You’ll feel like you’ve been to a really great Christmas party after you see the musical of A Christmas Carol rendered by the large, talented cast assembled by Landmark Musicals. Once again, having a live orchestra in the pit—Landmark’s signature ensemble led by Darby Fegan—makes all the difference. Coupled with wonderful voices, colorful characters, and dancing toy soldiers, the music gives new life to the well-known story. 

Director Laurie Finnegan understands that this Christmas story tells itself, and so avoids any preachiness or pyrotechnics. She uses the Rodey Theatre stage well: Andersons to the left of us, Cratchits to the right, all the other fun stuff in the middle. Scenic design by Dahl Delu is Dickensian, yes, but he uses modern technology to project some background and tons of virtual snowflakes. 

So the stage is set and here comes Ebenezer Scrooge, perfectly played by Ryan Shepherd. This song-and-dance man entertains us whether he’s crotchety, downright mean, touched by the past, or terrified of the future. Never does he rely on caricature. When Scrooge finally sees the light, Shepherd shows us genuine happiness and so allows us see Ebenezer’s humanity. 

The four ghosts are standouts. Jonathan Gallegos as Jacob Marley’s Ghost is really scary; it’s hard to believe he also plays the mild Bob Cratchit, but he does, and just as ably. The ethereal voice and lovely presence of Emily Melville makes The Ghost of Christmas Past seem like the perfect date for Christmas Eve. Michael M. Finnegan is jolly and threatening by turns as The Ghost of Christmas Present, having a blast while playing the quintessential Christmas spirit. In the triple role of the Blind Old Hag, Granny Chuzzelwit, and The Ghost of Christmas Future, Samantha Blauwkamp chillingly links the three together with a mere pointing finger.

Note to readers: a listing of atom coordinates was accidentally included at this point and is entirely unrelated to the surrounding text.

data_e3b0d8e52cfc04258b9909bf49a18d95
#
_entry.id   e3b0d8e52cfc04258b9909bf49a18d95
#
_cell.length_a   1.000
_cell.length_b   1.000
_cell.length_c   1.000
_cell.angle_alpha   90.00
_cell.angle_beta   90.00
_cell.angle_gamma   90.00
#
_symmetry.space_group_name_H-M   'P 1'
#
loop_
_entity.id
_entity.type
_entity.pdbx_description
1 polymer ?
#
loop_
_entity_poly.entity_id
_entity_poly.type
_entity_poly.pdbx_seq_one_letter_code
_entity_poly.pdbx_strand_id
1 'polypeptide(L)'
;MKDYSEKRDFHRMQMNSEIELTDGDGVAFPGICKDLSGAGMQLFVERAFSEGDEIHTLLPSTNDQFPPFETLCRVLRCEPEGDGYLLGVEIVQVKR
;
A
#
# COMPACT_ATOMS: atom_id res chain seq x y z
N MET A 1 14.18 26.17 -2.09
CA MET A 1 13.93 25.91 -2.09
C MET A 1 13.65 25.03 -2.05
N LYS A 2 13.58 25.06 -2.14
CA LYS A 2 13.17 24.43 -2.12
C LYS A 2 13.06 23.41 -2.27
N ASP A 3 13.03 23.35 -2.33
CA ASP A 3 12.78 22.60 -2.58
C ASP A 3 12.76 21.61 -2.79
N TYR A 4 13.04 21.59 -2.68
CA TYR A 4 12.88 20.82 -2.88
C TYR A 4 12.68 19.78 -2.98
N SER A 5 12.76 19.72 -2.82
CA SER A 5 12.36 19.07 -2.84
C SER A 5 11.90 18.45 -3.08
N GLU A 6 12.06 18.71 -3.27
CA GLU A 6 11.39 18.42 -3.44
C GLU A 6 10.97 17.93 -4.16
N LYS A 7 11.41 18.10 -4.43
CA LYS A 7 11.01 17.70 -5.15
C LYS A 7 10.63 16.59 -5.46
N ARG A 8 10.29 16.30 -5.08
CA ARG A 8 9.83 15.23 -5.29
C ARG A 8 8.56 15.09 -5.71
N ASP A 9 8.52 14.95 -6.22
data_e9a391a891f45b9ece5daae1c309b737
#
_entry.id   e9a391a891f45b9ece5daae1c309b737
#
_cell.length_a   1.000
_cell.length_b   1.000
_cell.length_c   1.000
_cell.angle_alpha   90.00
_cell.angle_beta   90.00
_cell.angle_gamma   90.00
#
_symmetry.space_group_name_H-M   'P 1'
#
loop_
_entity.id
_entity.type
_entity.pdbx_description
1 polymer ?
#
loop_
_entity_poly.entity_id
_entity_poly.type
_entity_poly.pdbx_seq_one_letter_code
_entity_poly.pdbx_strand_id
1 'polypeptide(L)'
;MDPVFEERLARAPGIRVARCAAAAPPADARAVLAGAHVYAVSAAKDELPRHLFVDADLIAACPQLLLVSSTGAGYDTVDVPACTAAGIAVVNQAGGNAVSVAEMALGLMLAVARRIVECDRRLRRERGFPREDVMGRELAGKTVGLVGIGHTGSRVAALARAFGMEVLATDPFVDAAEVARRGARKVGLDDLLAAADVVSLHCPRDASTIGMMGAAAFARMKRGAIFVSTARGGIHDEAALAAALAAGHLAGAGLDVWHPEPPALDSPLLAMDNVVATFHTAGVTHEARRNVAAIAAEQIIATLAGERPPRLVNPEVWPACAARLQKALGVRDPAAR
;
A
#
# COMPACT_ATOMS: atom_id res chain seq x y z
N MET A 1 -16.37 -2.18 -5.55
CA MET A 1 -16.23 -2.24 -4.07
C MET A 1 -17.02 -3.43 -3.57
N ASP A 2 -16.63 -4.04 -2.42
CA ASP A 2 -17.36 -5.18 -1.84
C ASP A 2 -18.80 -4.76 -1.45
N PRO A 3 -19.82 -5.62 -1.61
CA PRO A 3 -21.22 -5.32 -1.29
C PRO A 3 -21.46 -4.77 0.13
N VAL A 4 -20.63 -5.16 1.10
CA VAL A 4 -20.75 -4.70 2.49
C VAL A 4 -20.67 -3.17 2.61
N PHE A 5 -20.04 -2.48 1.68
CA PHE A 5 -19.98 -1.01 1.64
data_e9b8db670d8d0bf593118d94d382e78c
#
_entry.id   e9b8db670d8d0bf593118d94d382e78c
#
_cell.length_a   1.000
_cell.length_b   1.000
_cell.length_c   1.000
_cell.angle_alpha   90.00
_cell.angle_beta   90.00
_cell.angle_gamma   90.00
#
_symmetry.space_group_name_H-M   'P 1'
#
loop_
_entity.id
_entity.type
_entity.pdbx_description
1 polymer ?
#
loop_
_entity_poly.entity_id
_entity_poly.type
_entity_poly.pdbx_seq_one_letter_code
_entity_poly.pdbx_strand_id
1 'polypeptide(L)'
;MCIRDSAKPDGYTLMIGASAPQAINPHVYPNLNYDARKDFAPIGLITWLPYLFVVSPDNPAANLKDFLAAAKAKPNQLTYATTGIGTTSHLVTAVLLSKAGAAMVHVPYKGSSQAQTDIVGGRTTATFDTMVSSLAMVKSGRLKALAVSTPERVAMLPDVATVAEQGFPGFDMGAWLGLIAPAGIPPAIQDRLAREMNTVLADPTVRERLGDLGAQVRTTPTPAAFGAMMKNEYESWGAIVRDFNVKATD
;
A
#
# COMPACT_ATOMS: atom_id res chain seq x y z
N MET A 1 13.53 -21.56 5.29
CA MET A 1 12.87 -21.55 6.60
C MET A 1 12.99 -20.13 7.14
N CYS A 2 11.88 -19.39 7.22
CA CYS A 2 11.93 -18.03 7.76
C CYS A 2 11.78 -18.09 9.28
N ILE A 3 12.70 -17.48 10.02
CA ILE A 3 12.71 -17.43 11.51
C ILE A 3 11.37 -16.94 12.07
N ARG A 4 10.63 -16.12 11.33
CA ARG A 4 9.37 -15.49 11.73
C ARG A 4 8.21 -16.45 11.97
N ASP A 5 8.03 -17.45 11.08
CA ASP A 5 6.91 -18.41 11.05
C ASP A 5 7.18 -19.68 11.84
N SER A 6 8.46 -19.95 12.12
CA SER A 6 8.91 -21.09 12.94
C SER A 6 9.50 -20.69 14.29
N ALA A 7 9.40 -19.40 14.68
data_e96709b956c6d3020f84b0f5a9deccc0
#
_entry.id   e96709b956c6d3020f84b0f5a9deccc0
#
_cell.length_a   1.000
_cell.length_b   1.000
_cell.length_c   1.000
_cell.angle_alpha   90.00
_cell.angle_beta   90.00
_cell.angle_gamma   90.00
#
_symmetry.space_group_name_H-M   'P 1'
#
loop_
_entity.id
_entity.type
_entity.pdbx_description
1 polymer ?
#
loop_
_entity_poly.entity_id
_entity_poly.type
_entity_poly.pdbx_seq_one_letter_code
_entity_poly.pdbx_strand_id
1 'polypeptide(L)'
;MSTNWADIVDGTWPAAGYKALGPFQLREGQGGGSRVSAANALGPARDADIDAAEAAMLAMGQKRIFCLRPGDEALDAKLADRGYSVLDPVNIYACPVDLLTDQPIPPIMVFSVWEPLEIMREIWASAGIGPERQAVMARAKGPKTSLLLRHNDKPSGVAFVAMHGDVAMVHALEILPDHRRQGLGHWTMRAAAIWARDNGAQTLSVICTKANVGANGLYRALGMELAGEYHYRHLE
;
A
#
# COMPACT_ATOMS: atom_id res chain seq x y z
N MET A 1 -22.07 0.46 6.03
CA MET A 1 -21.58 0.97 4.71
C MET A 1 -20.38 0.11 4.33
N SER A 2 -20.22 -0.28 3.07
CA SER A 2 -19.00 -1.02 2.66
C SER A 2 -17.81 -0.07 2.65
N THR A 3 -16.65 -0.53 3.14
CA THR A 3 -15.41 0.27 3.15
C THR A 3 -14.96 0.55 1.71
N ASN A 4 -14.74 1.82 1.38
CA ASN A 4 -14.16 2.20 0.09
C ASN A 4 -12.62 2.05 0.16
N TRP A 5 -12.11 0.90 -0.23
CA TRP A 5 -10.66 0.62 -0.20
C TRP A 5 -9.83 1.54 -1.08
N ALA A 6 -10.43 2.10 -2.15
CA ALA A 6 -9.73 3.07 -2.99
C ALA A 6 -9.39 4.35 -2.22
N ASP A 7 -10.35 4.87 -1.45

And then there is Tiny Tim, played by Oliver Groves, who has an angelic voice and looks like he came from central casting just to play this role. A Christmas Carol is his first show.

Every detail of this production has been rendered professionally, from costume design by Joseph Gurule to lighting and sound by Daniel Chapman and Simon Welter, respectively. Company choreographers Courtney Gianinni and Louis Gianinni know what a Broadway show should look like, and how to translate that high standard to a smaller stage. 

This performance is a large-cast collaboration and, God bless them every one, they each pull their weight. If you haven’t caught the holiday spirit yet, this show will put you in touch with your inner Santa.

—Stephanie Hainsfurther publishes ABQARTS.COM.

Photos by Max Woltman.